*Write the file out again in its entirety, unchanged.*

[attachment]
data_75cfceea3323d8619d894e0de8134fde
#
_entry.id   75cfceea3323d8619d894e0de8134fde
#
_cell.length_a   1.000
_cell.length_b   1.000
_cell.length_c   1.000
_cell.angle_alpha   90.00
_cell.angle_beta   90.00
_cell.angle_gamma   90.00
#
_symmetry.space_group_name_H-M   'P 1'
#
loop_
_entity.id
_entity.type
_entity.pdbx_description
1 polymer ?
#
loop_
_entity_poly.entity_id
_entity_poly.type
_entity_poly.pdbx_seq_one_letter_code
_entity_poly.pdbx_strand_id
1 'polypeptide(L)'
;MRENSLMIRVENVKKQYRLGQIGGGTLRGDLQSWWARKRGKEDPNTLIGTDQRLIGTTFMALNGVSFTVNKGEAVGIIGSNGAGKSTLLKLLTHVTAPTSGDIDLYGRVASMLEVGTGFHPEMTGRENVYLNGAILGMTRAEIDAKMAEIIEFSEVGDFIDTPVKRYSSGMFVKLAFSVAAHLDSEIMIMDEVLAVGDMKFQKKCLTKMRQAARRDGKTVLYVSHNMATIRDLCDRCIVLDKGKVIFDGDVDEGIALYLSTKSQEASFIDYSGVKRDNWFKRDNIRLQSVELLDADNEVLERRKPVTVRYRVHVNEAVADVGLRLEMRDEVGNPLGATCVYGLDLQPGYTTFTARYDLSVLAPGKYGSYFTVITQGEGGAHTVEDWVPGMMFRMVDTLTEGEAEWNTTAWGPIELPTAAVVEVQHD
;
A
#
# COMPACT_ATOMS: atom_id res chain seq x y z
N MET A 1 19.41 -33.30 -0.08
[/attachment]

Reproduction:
data_75cfceea3323d8619d894e0de8134fde
#
_entry.id   75cfceea3323d8619d894e0de8134fde
#
_cell.length_a   1.000
_cell.length_b   1.000
_cell.length_c   1.000
_cell.angle_alpha   90.00
_cell.angle_beta   90.00
_cell.angle_gamma   90.00
#
_symmetry.space_group_name_H-M   'P 1'
#
loop_
_entity.id
_entity.type
_entity.pdbx_description
1 polymer ?
#
loop_
_entity_poly.entity_id
_entity_poly.type
_entity_poly.pdbx_seq_one_letter_code
_entity_poly.pdbx_strand_id
1 'polypeptide(L)'
;MRENSLMIRVENVKKQYRLGQIGGGTLRGDLQSWWARKRGKEDPNTLIGTDQRLIGTTFMALNGVSFTVNKGEAVGIIGSNGAGKSTLLKLLTHVTAPTSGDIDLYGRVASMLEVGTGFHPEMTGRENVYLNGAILGMTRAEIDAKMAEIIEFSEVGDFIDTPVKRYSSGMFVKLAFSVAAHLDSEIMIMDEVLAVGDMKFQKKCLTKMRQAARRDGKTVLYVSHNMATIRDLCDRCIVLDKGKVIFDGDVDEGIALYLSTKSQEASFIDYSGVKRDNWFKRDNIRLQSVELLDADNEVLERRKPVTVRYRVHVNEAVADVGLRLEMRDEVGNPLGATCVYGLDLQPGYTTFTARYDLSVLAPGKYGSYFTVITQGEGGAHTVEDWVPGMMFRMVDTLTEGEAEWNTTAWGPIELPTAAVVEVQHD
;
A
#
# COMPACT_ATOMS: atom_id res chain seq x y z
N MET A 1 19.41 -33.30 -0.08